The City of Tucson is preparing its budget for the next fiscal year, and it invited residents Thursday night to share what types of infrastructure and mobility projects they'd like to see prioritized in that budget.
This virtual town hall is one of four city officials have organized over the next month. Presenters spoke about streets and mass transit; IT infrastructure and smart technologies; and park infrastructure and mobility.
Diana Alarcon, the director of department of transportation and mobility for the city, said about 58% of Tucson's major streets are in poor or failed condition and discussed how the city will use $100 million to improve roads over five years, along with an additional $14 million for local streets. She also emphasized increasing safety for all modes of transportation — walking, biking, mass transit and driving.
She discussed mass transit, smart technologies, carbon neutrality, and answered residents' questions about local construction projects and how to request speed bumps in their neighborhoods.
Chief Information Officer Collin Boyce talked about smart city technologies like smart water meters, monitoring air pollution and smart parking.
He said the city is trying to fill digital divides by partnering with school districts, and that in the next phase of expansion the city will increase its wireless network to about 94 sq. miles.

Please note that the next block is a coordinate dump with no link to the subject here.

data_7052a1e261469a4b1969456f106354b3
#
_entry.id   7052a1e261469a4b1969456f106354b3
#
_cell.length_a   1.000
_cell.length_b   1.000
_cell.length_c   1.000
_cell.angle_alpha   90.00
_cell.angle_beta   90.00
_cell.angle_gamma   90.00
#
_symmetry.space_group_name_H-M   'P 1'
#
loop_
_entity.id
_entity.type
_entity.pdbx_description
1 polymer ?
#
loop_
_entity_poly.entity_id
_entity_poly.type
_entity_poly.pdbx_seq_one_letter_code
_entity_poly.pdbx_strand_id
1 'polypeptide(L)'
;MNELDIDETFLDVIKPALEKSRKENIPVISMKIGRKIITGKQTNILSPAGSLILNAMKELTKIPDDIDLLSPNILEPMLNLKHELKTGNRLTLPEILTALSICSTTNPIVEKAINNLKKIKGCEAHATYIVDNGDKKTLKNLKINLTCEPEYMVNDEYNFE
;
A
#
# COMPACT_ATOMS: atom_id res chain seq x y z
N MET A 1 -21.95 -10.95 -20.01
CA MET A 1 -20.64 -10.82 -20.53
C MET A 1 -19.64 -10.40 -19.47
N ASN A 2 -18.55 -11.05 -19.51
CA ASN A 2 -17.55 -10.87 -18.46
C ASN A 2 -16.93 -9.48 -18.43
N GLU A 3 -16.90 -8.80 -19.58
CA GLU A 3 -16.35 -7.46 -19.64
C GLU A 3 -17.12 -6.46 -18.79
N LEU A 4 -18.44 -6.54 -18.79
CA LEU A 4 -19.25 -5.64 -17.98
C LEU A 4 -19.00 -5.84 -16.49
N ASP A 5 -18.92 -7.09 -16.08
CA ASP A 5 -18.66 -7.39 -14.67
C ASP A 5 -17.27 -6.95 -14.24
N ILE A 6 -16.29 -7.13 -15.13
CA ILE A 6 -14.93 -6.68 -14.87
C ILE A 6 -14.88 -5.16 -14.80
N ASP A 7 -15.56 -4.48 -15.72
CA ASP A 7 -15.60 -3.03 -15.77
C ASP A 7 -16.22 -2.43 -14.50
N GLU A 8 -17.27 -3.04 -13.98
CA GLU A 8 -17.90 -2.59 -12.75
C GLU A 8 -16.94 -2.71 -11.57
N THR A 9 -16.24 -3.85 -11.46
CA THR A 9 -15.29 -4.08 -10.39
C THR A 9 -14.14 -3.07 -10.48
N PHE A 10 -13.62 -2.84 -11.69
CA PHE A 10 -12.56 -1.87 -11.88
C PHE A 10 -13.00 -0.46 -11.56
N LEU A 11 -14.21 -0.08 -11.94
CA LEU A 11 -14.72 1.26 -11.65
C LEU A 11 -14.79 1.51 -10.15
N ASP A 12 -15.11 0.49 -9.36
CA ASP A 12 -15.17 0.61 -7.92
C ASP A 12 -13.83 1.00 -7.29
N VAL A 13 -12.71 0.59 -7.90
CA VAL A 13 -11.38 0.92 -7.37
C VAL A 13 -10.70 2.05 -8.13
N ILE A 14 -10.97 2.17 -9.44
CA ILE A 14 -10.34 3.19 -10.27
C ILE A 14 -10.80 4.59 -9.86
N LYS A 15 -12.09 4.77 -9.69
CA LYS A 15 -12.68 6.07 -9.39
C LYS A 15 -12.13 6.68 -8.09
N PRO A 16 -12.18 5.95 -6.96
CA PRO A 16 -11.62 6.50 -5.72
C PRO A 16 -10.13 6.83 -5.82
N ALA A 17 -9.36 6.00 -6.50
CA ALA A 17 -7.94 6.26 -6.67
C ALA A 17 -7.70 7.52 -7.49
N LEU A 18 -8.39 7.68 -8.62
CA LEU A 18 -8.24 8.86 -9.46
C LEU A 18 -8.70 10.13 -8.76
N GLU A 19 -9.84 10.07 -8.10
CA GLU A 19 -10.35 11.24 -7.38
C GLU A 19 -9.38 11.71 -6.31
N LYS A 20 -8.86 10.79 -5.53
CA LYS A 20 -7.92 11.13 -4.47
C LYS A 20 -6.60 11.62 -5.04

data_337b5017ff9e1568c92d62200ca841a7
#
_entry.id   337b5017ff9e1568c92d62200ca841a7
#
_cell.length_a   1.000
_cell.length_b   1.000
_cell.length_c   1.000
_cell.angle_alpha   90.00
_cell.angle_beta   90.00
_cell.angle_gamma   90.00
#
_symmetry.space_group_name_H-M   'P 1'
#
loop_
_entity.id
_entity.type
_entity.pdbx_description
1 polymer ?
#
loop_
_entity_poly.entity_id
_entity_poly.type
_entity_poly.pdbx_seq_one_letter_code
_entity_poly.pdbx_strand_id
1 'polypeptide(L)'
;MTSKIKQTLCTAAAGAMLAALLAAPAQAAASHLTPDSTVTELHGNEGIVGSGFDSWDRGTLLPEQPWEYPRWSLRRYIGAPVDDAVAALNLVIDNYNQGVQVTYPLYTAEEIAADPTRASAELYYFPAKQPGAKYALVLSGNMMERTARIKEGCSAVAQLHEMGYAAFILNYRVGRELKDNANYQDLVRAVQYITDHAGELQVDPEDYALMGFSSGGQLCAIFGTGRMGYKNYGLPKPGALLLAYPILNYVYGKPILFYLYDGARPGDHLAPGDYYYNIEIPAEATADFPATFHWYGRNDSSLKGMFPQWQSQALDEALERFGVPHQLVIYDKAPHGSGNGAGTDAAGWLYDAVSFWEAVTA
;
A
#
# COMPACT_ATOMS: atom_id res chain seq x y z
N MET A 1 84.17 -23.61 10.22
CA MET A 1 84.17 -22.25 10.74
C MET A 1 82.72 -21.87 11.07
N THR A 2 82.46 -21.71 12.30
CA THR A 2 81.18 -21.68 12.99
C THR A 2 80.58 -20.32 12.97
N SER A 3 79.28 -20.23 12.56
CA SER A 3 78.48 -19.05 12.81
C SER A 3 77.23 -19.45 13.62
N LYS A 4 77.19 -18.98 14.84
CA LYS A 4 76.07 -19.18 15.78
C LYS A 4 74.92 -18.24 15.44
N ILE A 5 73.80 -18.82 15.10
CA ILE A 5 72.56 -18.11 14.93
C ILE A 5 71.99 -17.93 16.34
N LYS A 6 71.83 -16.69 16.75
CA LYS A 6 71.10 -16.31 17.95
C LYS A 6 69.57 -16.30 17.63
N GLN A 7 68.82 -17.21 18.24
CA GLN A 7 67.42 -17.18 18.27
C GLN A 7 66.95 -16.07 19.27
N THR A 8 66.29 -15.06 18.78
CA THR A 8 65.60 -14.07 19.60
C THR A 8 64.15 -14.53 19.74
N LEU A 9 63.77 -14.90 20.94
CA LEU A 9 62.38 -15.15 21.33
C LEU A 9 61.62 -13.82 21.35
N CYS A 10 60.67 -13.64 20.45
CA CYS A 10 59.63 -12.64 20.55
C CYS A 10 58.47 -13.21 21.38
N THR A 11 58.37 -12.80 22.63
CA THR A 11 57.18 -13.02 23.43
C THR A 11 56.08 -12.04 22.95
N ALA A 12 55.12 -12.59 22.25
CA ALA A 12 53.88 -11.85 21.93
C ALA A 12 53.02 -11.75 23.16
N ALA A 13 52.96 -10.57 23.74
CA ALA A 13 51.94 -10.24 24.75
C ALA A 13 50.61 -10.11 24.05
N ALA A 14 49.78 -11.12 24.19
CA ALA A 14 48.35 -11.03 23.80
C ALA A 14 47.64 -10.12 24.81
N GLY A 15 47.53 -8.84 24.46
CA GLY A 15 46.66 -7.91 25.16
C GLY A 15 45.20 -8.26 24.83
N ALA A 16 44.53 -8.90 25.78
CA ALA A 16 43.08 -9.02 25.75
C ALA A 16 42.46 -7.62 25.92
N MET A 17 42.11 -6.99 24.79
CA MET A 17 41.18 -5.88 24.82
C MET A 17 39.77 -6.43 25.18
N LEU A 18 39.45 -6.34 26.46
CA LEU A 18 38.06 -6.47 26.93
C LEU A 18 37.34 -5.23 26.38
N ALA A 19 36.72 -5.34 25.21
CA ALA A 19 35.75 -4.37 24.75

"The really amazing thing is covering 94 sq. miles will be somewhere close to 70% of the city would be covered by our signal, helping us to reduce cost in the future," Boyce said.
Lara Hamwey, the director of Tucson Parks and Recreation, talked about how easy people can access parks and what neighbors don't have an outdoor space within a 10-minute walk from their homes. She and Alarcon discussed Prop. 407, which voters approved in 2018 to improve parks and mobility. Hamwey said 45 projects, like resurfacing basketball courts or installing playground shades, are complete.
Staffers also had attendees fill out a survey to rank their infrastructure and mobility priorities. The top three were to improve maintenance of existing roads and streets, expand options for biking and walking, and improve mass transit.
When asked to rank them again knowing which projects were the most expensive, the results stayed about the same, but improving safety along with parks jumped to the top, followed by road maintenance. Mayor Regina Romero discussed the results as they came in.
"If they have to split up a dollar, they want to put more of that dollar in parks throughout the city, as well as improve safety for all modes of transportation, and then the streets," Romero said.
Upcoming town halls:
- Climate action and adaptation, March 20 at 10:30 a.m.
- Community safety, March 27 at 10:30 a.m.
- Resilient recovery, April 8, 5:30 p.m.
Registration links for the upcoming town halls are not available yet.